Two weeks of dramatic and compelling testimony in the House impeachment inquiry has made one thing perfectly clear: President Donald Trump’s oft-touted “perfect” July 25 phone call with Ukrainian President Volodymyr Zelensky was far from perfect. Everyone but the morally blind who has tied his or her political future to the most corrupt president in our history understands that the evidence leads to only one conclusion: The president must be impeached and convicted.
Here are some of the major lessons — much of which was already known — from the hearings:
First, there can be no doubt that Trump withheld an Oval Office meeting important to the newly elected Zelensky and military aid critical to Ukraine for its battle against Russian aggression in exchange for an announcement of two investigations. One investigation would be geared to implicating Ukraine instead of Russia in interfering in the 2016 presidential election and the other would be to smear former Vice President Joe Biden with fake and drummed up charges of corruption.
Second, Gordon Sondland, the U.S. ambassador to the European Union testified that the investigations had merely to be announced, not actually conducted. An announcement, for example, of the Biden investigation would enable Trump to smear Biden with accusations of corruption, presumably because Trump viewed Biden as his most formidable potential 2020 opponent.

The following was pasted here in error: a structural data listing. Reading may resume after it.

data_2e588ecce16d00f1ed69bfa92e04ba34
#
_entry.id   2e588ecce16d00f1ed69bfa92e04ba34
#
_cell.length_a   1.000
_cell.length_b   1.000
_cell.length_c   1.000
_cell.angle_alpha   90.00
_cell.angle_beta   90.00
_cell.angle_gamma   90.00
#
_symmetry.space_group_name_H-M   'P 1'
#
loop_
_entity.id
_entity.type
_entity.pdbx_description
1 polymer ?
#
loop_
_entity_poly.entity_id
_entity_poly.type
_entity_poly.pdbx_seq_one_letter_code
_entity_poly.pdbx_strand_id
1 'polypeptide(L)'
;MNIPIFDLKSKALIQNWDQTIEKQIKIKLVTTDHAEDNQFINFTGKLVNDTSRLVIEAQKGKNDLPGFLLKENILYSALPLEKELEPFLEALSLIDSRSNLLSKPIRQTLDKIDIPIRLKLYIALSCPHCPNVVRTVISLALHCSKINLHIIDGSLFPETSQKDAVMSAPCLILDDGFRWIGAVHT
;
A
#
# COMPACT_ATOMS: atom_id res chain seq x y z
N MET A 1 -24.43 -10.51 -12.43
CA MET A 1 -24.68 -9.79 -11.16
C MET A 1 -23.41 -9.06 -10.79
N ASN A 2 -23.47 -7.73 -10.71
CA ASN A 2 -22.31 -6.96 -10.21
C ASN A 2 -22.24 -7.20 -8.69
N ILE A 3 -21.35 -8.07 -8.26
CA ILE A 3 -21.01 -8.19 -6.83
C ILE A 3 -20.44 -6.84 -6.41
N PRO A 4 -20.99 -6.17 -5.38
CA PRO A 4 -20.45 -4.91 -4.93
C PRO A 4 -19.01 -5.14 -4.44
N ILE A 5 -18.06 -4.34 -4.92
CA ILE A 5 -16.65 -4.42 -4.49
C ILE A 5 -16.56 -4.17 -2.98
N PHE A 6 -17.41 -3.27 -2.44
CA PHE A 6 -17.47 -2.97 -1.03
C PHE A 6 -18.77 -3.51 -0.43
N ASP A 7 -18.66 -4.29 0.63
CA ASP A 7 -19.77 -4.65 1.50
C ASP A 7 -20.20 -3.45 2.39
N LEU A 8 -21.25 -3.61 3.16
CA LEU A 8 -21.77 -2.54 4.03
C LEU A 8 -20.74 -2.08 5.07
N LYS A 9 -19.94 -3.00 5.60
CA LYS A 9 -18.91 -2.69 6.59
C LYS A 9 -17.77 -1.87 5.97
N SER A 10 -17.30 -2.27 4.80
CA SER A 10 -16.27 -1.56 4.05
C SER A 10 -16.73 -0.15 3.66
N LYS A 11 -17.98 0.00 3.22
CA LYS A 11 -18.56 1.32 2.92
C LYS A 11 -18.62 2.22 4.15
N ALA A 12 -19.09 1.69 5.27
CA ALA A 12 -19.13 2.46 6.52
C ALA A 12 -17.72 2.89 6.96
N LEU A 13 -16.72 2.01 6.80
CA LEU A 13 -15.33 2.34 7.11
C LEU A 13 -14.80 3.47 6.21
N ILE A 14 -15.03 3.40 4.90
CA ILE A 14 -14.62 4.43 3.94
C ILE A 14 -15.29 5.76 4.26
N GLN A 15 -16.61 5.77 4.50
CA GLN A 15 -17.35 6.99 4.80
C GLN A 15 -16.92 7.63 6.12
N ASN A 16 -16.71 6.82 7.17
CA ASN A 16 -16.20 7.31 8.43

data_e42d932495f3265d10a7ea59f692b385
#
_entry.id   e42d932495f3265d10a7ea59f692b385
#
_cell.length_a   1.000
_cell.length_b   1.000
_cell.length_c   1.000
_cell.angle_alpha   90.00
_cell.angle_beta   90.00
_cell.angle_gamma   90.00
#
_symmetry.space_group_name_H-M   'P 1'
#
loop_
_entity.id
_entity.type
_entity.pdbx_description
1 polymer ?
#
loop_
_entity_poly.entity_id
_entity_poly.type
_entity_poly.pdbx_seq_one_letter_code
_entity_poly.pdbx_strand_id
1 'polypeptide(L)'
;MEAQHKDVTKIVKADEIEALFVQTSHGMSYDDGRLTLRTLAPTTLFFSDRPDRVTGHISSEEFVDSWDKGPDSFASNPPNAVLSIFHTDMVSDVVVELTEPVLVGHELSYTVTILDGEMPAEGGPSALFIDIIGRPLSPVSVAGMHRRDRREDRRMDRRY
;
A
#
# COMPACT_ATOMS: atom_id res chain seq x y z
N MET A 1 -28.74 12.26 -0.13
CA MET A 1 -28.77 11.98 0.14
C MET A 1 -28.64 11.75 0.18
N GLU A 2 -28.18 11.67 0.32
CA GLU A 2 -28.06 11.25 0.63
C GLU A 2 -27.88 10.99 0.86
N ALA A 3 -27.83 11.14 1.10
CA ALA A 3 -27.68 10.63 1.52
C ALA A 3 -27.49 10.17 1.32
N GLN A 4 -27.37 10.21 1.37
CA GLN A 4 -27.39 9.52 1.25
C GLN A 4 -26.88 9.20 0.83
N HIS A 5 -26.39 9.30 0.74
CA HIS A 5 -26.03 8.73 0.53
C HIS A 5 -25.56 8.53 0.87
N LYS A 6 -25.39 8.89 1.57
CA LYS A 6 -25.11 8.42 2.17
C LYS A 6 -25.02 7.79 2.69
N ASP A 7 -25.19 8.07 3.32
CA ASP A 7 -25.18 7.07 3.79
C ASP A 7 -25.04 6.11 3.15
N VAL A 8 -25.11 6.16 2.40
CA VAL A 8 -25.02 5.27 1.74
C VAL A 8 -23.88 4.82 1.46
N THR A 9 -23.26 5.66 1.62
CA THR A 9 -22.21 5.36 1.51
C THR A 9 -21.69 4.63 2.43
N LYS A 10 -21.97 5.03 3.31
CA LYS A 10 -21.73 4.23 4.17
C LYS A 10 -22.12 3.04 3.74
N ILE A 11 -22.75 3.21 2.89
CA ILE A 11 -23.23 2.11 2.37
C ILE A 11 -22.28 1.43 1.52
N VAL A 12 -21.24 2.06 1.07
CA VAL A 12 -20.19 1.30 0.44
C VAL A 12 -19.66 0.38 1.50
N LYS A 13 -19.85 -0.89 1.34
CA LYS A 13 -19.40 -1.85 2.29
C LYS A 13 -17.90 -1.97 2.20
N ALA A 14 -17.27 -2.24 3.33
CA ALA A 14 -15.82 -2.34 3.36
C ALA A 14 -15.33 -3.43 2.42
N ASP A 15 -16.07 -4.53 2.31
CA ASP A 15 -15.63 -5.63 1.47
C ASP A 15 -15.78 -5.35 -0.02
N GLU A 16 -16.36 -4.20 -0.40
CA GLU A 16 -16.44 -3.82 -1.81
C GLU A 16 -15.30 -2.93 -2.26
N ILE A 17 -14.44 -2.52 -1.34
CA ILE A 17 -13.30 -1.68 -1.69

Third, Trump’s desire for Ukraine to conduct investigations was not motivated by concern for U.S. national security, but solely demanded to benefit Trump politically. Republican defenders of Trump are correct in saying that the United States often insists foreign countries take certain actions in exchange for American assistance, But, what is omitted in this defense is that such leverage is proper when it advances American policy objectives — not the personal and/or political interests of one individual.
Fourth, Trump believes the apparatus of the government exists merely to serve him and not the long-term interests of the United States. This has been apparent from day one of the Trump administration, but the hearings made it abundantly clear to everyone watching and reading about them.